This is undoubtedly a good recipe book. But I fear it is opportunity missed, and a book which will disappoint some Phillips fans (of whom I am one). Yes, one can use it conjunction with a group of Phillips other ID guides, but why not combine all the information in one book?
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70 of 74 people found the following review helpful
on 17 December 2004
Brilliantly photographed and well thought out book with some excellent simple recipes for each listing. It will certainly have you out of your arm chair and grubbing around in fields and ditches for your next meal! I thoroughly recommend the Crab apple jelly/cheese, Rowan Jelly, Elderflower Champagne(superb) and Elderberry Syrup.
I do throw caution to the wind and agree with a previous reviewer that this is more of a guide than an identification book. If you want to stick to the obvious (ie Crab apples , Elderberries etc) then perfect but if you wish to stray (ie Cow Parsley, Mushrooms) then I would certainly cross reference to another book. However, Phillips comes to the rescue here with his other publications "Mushrooms and other Fungi" and "Wild Flowers" both worth their weight in gold.
All said, the book never sets out to be an identification manual but more to wet the appetite and sow the seed in this very interesting topic of Wild Food. It has certainly inspired me, many generations before and hopefully many generations to come. A very worthy 5 Stars.
Shaun (East Yorkshire)
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1 of 1 people found the following review helpful
on 14 October 2011
I have had this book since 1988 and I still dip into it especially for the fungii recipies, we haven't poisoned ourselves yet! Today I was looking up acorn coffee - on account of there being rather a lot of acorns around. I am planning to give my daughter a copy for Christmas so she can carry on the family foraging tradition.
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1 of 1 people found the following review helpful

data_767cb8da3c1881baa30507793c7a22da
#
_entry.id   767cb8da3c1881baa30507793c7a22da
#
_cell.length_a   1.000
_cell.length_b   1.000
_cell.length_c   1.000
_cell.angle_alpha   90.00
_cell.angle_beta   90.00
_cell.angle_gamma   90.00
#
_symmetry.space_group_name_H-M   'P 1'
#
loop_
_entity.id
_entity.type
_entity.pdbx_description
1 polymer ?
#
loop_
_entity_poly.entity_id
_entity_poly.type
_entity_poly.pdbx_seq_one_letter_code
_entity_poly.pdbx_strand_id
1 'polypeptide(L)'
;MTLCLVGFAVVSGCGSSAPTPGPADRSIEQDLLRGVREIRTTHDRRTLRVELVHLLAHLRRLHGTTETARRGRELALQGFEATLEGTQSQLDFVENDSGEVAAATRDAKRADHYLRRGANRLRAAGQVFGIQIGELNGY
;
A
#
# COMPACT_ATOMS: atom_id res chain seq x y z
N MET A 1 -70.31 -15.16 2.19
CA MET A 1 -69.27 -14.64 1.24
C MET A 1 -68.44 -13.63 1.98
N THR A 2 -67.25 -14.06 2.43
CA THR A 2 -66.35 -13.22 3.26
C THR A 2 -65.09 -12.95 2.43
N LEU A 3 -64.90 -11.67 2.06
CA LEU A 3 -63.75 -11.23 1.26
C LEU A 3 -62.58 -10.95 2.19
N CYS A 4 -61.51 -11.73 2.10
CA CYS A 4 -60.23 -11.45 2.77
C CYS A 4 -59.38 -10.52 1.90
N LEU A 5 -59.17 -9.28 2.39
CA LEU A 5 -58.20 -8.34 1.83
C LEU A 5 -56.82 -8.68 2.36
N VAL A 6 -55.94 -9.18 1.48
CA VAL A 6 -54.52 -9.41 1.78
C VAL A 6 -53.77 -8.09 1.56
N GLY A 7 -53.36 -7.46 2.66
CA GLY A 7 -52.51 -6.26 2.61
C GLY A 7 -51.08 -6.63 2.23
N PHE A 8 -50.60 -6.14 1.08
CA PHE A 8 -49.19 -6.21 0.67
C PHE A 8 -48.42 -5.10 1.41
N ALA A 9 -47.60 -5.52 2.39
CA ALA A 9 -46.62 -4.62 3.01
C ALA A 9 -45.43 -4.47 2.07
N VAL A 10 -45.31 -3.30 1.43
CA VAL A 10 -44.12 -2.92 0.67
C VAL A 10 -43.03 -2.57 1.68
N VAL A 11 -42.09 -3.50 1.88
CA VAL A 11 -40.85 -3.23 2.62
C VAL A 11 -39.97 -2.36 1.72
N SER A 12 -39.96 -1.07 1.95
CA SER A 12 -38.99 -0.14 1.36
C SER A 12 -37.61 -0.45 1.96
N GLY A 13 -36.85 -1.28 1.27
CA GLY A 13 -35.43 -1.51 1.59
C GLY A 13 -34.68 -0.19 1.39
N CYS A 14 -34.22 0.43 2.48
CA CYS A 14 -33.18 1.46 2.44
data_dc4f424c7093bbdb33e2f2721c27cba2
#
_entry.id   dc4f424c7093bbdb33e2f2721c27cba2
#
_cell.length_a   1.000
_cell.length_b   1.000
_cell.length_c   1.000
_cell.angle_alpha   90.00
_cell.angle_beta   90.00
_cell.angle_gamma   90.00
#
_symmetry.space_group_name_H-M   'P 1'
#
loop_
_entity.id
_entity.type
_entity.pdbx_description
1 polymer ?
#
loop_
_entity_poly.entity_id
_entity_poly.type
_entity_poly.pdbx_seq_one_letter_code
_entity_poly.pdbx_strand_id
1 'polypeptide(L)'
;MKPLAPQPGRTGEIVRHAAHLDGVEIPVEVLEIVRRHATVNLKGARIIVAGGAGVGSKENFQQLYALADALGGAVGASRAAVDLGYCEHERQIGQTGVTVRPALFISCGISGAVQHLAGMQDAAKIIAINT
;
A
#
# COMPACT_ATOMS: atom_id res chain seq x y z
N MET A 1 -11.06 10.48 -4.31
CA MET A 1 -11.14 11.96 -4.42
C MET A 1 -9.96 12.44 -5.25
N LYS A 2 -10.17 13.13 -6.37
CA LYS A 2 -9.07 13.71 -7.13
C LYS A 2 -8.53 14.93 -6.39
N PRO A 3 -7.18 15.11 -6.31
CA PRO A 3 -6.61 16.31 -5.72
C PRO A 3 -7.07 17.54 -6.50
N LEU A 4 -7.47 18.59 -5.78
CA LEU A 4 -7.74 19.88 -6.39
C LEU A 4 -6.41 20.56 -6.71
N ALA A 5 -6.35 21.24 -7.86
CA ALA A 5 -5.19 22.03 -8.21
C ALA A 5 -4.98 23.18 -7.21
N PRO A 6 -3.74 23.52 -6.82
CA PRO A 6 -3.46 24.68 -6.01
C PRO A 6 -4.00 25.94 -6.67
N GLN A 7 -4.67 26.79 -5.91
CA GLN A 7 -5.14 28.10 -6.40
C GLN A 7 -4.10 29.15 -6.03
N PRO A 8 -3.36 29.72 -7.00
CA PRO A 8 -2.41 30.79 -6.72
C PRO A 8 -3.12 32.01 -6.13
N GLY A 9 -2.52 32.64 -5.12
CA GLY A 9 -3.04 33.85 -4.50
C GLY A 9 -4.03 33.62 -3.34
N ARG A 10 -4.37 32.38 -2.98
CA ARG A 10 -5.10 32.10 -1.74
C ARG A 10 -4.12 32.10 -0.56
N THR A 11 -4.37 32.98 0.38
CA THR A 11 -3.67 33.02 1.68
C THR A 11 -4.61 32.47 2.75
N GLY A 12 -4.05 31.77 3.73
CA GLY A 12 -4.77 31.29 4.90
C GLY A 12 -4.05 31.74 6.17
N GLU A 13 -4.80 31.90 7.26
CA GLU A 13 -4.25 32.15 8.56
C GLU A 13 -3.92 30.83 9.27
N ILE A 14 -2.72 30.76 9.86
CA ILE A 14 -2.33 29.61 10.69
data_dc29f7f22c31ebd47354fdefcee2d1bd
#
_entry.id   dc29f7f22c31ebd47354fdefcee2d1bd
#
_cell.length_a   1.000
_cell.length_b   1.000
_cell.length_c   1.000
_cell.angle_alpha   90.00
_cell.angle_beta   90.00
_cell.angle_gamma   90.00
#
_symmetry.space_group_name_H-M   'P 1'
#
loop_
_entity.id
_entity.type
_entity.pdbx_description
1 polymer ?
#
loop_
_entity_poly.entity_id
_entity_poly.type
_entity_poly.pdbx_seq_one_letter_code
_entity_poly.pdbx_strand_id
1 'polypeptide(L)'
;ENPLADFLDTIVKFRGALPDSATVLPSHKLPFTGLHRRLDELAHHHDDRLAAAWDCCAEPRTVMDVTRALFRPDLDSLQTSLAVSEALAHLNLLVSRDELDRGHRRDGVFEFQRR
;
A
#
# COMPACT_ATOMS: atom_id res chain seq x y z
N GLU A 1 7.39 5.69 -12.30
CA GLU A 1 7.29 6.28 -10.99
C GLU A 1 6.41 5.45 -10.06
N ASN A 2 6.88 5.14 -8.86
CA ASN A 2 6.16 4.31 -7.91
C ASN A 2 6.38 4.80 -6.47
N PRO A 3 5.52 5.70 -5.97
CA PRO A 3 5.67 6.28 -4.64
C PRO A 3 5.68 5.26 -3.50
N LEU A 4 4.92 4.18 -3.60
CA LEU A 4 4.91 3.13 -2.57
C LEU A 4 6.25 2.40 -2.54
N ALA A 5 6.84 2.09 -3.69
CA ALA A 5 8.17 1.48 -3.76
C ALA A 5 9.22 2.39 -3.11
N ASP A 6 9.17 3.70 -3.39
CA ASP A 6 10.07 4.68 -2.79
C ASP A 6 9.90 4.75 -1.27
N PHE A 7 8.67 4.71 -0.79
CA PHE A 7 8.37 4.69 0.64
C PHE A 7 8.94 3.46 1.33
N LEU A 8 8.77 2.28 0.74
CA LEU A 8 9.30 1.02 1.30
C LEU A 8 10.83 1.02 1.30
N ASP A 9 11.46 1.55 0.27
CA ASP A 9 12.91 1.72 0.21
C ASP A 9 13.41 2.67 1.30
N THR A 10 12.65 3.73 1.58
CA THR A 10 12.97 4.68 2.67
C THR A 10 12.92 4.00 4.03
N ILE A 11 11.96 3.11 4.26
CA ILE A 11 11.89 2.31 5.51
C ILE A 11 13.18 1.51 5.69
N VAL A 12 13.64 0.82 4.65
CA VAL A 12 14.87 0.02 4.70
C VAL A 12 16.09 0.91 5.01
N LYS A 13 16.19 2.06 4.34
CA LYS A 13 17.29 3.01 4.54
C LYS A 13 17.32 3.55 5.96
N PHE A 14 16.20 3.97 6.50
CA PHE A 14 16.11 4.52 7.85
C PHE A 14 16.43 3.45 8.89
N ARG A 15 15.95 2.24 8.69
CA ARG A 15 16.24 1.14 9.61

on 21 June 2012
Nice,very readable book,full of all the information you could possibly want about foraging in the countryside,or simply the local woods/parks.I do however, feel i made a mistake in paying £40 for this book.
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on 5 March 2010
Well its certainly a good read with many ideas on foraging and receipes that you can then merrily indulge yourself in once you've found it all. Its a bit big to be carrying around with you but more than makes up for it with the multitude of receipes for alcoholic beverages...I think that Mr Phillips may have tried making a brew or two out of just about everything!
A worthwhile buy and recommended to me by a friend as THE book to buy on 'wild food' and I would tend to say thats a fair assumption.....a good book to have and will be fun to play with in the coming months; (and drink the winter ones into
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on 17 May 2011
Wild Food by Roger Phillips
This is by far the best book I have read on wild food foraging. Full of large high quality photos, when and where the plants occur with a good description, lots of recipies of how to actually use what you find. Recipies include jams, pickles, wines, beers, cordials, soups, pies, salads, etc. This is aimed mainly at people in the UK and possibly Northern Europe. It also covers some costal plants and funghi. I'm so glad I bought this book, I have only had it for a week but have already experienced new flavours and have a new found enthusiasm for more.
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1 of 1 people found the following review helpful
on 30 December 2011
This is an excellent book with colour photographs and concise descriptions. A useful reference for anyone intending to collect fungi from the woods or countryside.